Closing the Sit Down Therapy Chapter

Last Thursday was my final session in sit down therapy. This week, I will begin exercise therapy. This particular session was bittersweet, but I really enjoyed it and I look forward to the next adventure.

It mostly consisted up a quick update, figuring out the date of the next session, lots of reflection, and some wrap up questions.

  1. Overall, how was therapy for you?
  2. What did you think of your therapist’s emotional responses and encouragement?
  3. What would you tell the you on your first therapy session?

I unexpectedly got choked up while answering one of the final questions and I would like to write about it here.

“What is something that you have learned about yourself since starting therapy?”

Initially, I didn’t actually have a significant answer to this question. I thought about how I learned more about my mental processes and how my anxiety reflects things I haven’t emotionally or mentally dealt with. I recalled retraining my brain to not go to the worst case scenario when feeling anxious. I also thought about how I had accepted that I feel emotions very strongly and that I am naturally someone who loves very deeply.

Then I had a concluding thought: I learned that it is possible for me to live the life I used to only dream of.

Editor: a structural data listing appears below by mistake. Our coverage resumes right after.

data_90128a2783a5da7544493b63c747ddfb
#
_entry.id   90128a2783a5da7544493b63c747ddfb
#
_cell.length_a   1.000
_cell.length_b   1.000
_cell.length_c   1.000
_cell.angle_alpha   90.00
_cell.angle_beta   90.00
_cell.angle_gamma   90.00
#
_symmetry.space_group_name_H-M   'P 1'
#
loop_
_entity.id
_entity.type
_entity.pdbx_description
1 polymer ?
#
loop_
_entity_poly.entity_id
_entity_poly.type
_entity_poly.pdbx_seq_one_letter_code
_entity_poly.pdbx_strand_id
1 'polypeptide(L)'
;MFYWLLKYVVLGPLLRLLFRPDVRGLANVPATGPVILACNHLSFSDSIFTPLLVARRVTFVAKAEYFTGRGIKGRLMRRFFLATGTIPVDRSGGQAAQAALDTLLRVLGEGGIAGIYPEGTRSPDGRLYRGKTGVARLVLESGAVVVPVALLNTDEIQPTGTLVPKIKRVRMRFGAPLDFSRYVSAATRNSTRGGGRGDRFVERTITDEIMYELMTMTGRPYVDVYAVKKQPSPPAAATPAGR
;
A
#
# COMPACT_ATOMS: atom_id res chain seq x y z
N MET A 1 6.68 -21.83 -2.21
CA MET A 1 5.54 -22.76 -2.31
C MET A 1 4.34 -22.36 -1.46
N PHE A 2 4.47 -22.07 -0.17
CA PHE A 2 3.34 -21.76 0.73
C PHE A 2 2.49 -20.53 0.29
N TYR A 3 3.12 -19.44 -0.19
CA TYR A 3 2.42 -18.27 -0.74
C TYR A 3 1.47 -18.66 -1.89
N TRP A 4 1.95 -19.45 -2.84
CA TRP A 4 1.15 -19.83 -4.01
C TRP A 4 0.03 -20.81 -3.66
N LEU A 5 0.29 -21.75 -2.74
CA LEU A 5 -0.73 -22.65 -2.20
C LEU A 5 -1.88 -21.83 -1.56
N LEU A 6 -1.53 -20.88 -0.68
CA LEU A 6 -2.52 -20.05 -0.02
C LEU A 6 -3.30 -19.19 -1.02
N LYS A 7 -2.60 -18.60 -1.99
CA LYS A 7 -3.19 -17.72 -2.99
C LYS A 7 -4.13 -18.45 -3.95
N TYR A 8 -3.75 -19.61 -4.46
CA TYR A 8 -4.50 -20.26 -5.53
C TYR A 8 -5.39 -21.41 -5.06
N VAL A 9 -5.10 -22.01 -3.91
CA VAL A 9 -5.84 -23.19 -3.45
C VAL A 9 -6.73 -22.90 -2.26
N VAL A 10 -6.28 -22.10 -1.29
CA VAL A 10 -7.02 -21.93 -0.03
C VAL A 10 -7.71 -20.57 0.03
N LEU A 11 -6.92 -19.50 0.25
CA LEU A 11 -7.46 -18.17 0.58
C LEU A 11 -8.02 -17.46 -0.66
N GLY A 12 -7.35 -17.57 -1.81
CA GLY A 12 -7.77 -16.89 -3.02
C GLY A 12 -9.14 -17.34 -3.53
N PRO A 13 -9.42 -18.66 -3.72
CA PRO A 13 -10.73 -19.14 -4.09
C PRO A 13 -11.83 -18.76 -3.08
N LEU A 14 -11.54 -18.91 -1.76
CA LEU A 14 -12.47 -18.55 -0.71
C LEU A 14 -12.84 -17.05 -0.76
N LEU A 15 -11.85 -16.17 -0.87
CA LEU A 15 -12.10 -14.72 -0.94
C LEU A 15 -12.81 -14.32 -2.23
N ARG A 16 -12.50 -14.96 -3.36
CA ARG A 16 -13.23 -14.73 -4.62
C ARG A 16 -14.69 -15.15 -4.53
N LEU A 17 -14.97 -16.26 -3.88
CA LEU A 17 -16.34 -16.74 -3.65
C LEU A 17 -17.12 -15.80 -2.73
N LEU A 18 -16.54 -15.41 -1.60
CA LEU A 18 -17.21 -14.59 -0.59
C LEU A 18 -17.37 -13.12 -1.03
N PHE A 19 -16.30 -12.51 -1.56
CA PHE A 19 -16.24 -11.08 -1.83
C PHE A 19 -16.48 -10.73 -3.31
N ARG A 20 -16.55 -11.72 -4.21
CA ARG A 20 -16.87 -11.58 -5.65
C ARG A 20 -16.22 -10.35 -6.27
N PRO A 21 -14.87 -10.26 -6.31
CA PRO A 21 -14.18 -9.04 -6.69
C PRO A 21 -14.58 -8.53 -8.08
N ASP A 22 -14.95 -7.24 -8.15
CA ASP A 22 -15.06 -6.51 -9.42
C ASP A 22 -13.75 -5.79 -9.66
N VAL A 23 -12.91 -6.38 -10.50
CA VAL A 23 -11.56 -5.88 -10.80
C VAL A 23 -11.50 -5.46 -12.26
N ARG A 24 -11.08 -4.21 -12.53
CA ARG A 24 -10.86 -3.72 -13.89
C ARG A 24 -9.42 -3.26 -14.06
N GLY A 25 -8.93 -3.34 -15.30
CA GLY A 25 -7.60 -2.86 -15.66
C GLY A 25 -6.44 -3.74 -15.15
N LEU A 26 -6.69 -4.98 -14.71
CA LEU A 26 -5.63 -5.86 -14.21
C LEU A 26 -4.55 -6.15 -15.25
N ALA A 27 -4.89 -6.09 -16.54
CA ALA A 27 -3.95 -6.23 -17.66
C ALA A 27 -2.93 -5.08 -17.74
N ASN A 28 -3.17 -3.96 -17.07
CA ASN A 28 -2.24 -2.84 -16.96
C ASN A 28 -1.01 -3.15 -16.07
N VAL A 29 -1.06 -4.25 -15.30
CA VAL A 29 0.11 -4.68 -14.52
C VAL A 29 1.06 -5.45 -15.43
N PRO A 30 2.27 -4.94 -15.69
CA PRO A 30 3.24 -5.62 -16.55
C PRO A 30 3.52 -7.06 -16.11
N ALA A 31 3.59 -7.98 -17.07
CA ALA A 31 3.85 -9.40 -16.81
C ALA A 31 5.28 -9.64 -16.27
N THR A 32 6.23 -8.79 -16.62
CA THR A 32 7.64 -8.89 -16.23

After I was diagnosed with GAD and PD, my opportunities and potential for adventure and happiness in life seemed to narrow. It’s been 10 years and the latter statement became something in my life that I simply accepted. I accepted that I would just not be able to do everything that I dreamed of because of my diagnoses.

When people look at my life, they see a wide range of travels and adventure. When people meet me, they see confidence, spirit, and drive. If you were to look at my resume, you might also be fooled. I’m not saying that I haven’t lived a wonderful life, because, trust me, I have. It’s been freaking amazing and I’ve enjoyed everything. I don’t take anything for granted. What I’m saying is that there have been tiny obstacles and various plans that I have either altered or discarded due to my fears.

I was settling on living a life [for the rest of my life] that my anxiety had control over. Sure, I make the initial plans, but my anxiety has always determined whether or not those are carried out. If they are carried out, trust that they have been amended.

Since starting therapy, it has come to my attention that I don’t have to plan my life around my anxiety. I don’t have to modify my plans. I don’t have to cancel my social obligations. I don’t have to kill my dreams.

When I started therapy, I made a decision to tackle my anxiety without medication. My therapist has mentioned that he is proud of me for accomplishing what I have without medication, but I don’t see the significance. I think those who choose to take medication are not weak and I don’t think that those who choose not to take medication are stronger. I think both choices are difficult in their own ways.

With all of this being said, starting therapy back in May was the best decision I’ve made for myself in a long time. Because of the past 4 months, I am now able to see my future in a new light. I’d be lying if I said I wasn’t scared anymore, but I do think I’m better equipped to tackle what’s to come. Of course, I think I will be even more confident once I go through exercise therapy. Getting my body in line with the changes my mind has gone through will be the next to step to mental liberation. More to come!

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